Baja California Extends Authorizations for Desal Plant

Baja California Extends Authorizations for Desal Plant

The Baja California state government extended authorizations for the Consolidated Water’s Rosarito desalination plant, which is expected to be the largest of its kind in the Western Hemisphere.

Water authorities say the desal plant is needed to provide a much-needed new source of drinking water for coastal Baja California, where residents have faced numerous shortages and cutoffs in recent months.

The extended authorizations, which would have otherwise expired in December 2019, cover the payment tariff, and guaranties and bank credit lines that would be required to re-establish development of the Rosarito project.

“This congressional extension allows the State of Baja California additional time to establish the financing and securitization structure required for the payments it will make under the project’s water supply contract,” said Consolidated Water CEO Rick McTaggart. “We believe this extension demonstrates the State’s continued commitment to the completion of this important project.”

A senior official with the Baja California Services Commission (Cespt), its water agency, said Tijuana needs a desalination plant for its long-term survival.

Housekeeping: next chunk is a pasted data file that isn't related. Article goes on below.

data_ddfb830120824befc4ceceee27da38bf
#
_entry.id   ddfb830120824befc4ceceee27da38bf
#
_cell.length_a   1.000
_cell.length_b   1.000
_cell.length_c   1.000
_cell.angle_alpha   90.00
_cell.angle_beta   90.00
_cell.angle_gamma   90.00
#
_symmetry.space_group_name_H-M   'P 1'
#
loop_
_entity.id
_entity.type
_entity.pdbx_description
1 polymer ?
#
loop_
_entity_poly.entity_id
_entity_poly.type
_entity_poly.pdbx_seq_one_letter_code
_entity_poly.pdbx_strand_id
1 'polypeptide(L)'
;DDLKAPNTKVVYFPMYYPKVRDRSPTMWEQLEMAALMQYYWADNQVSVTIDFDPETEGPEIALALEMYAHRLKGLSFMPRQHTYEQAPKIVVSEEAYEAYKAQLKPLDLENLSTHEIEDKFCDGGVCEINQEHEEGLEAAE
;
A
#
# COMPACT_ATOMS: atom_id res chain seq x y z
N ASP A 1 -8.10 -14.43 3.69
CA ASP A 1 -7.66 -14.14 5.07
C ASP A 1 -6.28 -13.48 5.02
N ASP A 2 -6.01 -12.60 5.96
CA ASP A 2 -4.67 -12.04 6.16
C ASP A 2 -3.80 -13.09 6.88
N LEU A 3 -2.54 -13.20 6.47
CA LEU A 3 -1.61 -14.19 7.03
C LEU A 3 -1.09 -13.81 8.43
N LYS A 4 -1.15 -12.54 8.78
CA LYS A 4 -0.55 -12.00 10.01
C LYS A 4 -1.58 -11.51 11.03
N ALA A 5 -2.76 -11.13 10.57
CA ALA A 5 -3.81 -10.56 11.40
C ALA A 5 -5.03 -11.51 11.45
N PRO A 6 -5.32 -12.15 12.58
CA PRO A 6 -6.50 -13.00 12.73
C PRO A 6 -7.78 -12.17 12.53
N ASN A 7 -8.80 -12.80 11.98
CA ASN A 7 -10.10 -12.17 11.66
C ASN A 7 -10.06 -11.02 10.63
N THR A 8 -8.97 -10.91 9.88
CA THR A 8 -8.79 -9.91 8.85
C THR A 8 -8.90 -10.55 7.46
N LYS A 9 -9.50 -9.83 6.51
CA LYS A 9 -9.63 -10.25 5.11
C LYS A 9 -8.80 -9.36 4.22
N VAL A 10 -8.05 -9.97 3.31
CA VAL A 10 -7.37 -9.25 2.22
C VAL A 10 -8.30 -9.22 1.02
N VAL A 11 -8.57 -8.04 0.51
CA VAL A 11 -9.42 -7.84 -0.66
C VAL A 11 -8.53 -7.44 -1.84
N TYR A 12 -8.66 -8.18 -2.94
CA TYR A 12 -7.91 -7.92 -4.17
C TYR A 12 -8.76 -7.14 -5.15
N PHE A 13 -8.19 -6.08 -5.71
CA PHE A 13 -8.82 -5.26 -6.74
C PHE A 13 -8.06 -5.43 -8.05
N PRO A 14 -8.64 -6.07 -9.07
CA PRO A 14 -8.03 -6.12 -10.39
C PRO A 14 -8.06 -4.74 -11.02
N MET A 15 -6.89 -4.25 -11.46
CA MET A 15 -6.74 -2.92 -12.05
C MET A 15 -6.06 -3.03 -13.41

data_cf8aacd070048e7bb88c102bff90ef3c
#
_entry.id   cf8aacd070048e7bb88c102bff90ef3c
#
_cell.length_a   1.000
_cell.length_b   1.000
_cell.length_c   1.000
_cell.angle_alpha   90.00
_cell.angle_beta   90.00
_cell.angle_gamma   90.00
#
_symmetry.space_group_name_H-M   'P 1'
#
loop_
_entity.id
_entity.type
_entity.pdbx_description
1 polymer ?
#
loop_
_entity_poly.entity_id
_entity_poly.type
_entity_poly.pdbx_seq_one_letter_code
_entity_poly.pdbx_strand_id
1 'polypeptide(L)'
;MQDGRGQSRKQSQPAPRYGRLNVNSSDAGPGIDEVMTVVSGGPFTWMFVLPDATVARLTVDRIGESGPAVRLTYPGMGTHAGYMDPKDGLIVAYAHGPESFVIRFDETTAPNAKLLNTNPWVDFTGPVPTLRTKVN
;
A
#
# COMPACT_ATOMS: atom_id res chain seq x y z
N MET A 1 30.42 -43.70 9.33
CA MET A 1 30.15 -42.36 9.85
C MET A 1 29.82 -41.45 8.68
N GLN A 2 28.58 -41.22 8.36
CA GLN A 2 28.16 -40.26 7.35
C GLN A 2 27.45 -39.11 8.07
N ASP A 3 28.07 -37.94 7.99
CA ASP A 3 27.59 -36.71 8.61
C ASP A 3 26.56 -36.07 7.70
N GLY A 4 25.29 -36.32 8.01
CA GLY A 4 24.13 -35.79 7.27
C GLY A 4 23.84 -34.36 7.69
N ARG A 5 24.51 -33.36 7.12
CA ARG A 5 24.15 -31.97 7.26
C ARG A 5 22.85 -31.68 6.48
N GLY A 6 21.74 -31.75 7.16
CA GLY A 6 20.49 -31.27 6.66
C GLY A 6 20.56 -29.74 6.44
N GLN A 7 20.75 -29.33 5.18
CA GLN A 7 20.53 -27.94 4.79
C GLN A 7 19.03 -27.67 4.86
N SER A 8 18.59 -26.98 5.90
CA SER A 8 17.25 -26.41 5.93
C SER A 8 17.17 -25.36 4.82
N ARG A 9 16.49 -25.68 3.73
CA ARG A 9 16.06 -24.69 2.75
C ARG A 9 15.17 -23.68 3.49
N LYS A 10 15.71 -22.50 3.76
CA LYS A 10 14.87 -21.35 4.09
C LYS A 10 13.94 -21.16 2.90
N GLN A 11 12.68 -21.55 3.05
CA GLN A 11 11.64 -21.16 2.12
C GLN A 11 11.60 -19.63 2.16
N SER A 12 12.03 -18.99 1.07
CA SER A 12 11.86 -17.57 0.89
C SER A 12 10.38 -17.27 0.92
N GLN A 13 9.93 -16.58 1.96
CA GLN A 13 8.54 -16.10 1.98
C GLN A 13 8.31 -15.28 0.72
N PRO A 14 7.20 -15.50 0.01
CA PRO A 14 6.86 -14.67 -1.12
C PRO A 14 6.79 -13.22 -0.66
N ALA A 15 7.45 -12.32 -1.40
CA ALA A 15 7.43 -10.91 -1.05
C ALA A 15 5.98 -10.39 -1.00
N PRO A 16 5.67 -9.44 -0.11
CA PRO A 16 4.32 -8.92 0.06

Tijuana’s delegate to the water agency, Rigoberto Laborin Valdez, said the desalination plant is the only solution to the city’s long-term water problem.

Other strategies like improving the aqueduct from the overtaxed Colorado River or recycling water, are not viable alternatives for the rate of growth in Tijuana and Rosarito, said Laborin. Even if work on the aqueduct boosts water flows from the Colorado River in Mexicali by between 185 and 190 million cubic meters of water per year, the quantity will only meet demand until 2024, he said.

“What are we going to do (after that)? Does Tijuana come to an end? Do we tell people not to come? We have to seek viable alternatives. We have until 2024; a desalination plant takes three years to build,” Laborin said.